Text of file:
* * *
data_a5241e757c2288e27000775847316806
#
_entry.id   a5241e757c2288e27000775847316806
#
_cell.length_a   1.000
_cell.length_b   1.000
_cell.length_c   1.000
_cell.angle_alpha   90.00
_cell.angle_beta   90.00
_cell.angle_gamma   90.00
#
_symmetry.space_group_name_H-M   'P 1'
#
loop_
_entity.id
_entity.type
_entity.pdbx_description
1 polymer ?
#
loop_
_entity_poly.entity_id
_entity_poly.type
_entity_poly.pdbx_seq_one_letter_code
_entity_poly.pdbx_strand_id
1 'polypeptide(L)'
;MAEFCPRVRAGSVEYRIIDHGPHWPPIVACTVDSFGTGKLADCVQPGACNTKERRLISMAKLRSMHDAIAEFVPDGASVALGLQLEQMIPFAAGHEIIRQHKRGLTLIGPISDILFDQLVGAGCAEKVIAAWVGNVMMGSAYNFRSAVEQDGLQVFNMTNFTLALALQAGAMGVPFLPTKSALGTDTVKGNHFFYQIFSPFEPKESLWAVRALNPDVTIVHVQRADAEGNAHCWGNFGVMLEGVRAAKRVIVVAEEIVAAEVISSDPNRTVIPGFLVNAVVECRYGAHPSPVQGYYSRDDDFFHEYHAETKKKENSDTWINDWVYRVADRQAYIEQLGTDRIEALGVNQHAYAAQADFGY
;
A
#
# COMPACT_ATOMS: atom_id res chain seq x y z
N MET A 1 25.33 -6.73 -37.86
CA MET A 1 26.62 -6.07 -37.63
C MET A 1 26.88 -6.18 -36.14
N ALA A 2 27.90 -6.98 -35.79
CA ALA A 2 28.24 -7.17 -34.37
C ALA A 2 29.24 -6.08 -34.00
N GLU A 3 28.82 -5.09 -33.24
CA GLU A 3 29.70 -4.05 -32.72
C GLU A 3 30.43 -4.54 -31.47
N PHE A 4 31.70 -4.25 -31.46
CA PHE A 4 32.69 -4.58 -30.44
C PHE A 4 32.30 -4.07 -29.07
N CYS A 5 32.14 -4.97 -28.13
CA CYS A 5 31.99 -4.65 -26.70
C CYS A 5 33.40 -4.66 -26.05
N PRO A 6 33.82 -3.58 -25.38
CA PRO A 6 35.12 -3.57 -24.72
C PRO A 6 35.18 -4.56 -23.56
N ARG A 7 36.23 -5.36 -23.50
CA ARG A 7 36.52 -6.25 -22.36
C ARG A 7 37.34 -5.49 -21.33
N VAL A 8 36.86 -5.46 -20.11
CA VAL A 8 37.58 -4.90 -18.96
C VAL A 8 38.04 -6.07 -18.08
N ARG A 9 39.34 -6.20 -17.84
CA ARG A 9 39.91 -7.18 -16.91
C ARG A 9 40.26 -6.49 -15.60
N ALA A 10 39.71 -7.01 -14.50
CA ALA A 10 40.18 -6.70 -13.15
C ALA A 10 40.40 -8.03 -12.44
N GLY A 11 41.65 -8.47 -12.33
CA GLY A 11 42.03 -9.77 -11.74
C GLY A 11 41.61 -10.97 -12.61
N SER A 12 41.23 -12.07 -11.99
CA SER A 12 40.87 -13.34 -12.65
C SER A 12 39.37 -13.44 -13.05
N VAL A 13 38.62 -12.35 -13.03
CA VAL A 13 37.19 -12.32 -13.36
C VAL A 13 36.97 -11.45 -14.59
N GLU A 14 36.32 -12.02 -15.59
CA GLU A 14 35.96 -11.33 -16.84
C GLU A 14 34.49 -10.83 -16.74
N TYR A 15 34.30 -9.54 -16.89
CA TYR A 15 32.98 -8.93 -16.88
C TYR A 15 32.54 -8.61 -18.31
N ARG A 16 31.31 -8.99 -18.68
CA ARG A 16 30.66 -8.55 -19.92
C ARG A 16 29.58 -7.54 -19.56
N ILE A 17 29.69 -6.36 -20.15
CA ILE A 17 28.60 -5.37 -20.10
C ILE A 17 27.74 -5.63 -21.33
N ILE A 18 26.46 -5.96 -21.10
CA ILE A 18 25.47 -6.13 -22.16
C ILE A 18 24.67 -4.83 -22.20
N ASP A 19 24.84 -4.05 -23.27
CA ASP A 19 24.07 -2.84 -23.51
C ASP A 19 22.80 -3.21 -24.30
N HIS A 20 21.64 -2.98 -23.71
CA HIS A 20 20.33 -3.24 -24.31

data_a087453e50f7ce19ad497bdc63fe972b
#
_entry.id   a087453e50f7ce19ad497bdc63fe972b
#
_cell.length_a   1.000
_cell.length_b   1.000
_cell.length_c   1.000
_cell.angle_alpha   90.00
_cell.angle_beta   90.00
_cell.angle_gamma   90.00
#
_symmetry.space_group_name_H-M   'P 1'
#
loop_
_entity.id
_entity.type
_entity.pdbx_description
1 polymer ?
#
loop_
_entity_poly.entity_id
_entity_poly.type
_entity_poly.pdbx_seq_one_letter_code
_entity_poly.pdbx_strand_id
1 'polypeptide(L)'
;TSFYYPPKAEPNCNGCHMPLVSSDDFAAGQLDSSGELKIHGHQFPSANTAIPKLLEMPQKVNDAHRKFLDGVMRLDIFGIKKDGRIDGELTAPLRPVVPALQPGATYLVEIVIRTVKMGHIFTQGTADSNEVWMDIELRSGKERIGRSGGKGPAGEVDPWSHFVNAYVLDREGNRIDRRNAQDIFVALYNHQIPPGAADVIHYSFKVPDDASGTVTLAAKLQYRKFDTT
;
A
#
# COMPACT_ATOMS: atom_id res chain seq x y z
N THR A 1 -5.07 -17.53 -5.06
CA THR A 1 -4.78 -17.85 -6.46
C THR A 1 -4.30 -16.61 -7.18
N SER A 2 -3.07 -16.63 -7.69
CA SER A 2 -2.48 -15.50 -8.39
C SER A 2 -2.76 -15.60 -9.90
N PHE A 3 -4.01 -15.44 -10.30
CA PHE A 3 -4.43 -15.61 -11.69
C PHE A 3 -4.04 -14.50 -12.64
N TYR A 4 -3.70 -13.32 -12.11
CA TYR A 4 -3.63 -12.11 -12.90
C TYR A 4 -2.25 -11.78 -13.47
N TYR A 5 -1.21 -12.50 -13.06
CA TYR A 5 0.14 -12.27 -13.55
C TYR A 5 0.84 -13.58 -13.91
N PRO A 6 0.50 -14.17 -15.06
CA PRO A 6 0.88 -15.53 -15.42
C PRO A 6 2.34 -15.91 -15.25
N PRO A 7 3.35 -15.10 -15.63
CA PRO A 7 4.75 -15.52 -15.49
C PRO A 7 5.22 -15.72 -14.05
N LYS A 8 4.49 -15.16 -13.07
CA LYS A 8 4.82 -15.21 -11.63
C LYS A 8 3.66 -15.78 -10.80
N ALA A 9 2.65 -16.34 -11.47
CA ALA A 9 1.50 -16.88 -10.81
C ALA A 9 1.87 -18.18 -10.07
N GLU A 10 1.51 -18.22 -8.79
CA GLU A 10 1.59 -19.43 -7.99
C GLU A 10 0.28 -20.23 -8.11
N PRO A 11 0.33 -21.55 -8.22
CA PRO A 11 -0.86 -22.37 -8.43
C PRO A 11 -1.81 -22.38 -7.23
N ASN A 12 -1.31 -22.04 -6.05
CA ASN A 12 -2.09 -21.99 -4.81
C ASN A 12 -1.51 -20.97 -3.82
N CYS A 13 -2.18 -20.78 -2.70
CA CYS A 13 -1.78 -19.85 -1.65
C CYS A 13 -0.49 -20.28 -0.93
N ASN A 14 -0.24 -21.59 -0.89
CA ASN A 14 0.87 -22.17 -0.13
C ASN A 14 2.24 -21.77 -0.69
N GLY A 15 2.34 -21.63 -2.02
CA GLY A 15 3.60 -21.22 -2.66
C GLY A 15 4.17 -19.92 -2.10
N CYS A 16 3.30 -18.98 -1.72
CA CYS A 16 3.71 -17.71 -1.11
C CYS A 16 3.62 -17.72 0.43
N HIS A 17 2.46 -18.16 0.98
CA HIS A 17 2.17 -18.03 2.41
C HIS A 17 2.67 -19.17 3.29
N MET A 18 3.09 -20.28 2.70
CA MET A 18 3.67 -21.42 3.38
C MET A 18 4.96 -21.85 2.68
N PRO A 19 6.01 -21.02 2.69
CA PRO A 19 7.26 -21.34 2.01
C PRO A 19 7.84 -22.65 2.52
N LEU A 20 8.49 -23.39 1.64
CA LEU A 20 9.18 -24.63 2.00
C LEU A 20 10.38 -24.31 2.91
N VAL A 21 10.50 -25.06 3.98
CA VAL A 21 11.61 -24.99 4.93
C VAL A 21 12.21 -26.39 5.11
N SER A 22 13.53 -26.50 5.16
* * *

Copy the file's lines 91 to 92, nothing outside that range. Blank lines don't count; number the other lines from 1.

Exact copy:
#
_entry.id   a087453e50f7ce19ad497bdc63fe972b